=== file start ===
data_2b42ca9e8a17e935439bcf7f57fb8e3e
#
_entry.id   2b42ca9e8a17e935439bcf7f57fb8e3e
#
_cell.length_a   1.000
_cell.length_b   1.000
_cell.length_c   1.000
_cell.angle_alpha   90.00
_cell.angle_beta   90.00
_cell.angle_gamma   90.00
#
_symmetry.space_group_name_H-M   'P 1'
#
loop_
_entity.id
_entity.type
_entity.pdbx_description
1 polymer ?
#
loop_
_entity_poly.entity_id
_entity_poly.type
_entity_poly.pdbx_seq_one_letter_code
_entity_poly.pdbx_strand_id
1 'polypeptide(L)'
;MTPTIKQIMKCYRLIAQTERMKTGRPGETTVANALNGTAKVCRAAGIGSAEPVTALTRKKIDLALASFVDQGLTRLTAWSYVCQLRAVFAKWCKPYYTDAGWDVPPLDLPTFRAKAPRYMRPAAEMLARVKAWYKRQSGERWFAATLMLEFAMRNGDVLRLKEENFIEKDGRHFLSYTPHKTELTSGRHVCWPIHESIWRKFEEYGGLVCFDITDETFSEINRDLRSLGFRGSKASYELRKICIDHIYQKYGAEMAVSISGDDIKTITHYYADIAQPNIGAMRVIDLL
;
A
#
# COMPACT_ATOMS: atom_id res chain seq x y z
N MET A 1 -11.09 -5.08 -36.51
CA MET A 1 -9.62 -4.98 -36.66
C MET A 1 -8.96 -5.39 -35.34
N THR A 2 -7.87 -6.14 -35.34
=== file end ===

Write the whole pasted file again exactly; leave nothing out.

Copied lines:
data_2b42ca9e8a17e935439bcf7f57fb8e3e
#
_entry.id   2b42ca9e8a17e935439bcf7f57fb8e3e
#
_cell.length_a   1.000
_cell.length_b   1.000
_cell.length_c   1.000
_cell.angle_alpha   90.00
_cell.angle_beta   90.00
_cell.angle_gamma   90.00
#
_symmetry.space_group_name_H-M   'P 1'
#
loop_
_entity.id
_entity.type
_entity.pdbx_description
1 polymer ?
#
loop_
_entity_poly.entity_id
_entity_poly.type
_entity_poly.pdbx_seq_one_letter_code
_entity_poly.pdbx_strand_id
1 'polypeptide(L)'
;MTPTIKQIMKCYRLIAQTERMKTGRPGETTVANALNGTAKVCRAAGIGSAEPVTALTRKKIDLALASFVDQGLTRLTAWSYVCQLRAVFAKWCKPYYTDAGWDVPPLDLPTFRAKAPRYMRPAAEMLARVKAWYKRQSGERWFAATLMLEFAMRNGDVLRLKEENFIEKDGRHFLSYTPHKTELTSGRHVCWPIHESIWRKFEEYGGLVCFDITDETFSEINRDLRSLGFRGSKASYELRKICIDHIYQKYGAEMAVSISGDDIKTITHYYADIAQPNIGAMRVIDLL
;
A
#
# COMPACT_ATOMS: atom_id res chain seq x y z
N MET A 1 -11.09 -5.08 -36.51
CA MET A 1 -9.62 -4.98 -36.66
C MET A 1 -8.96 -5.39 -35.34
N THR A 2 -7.87 -6.14 -35.34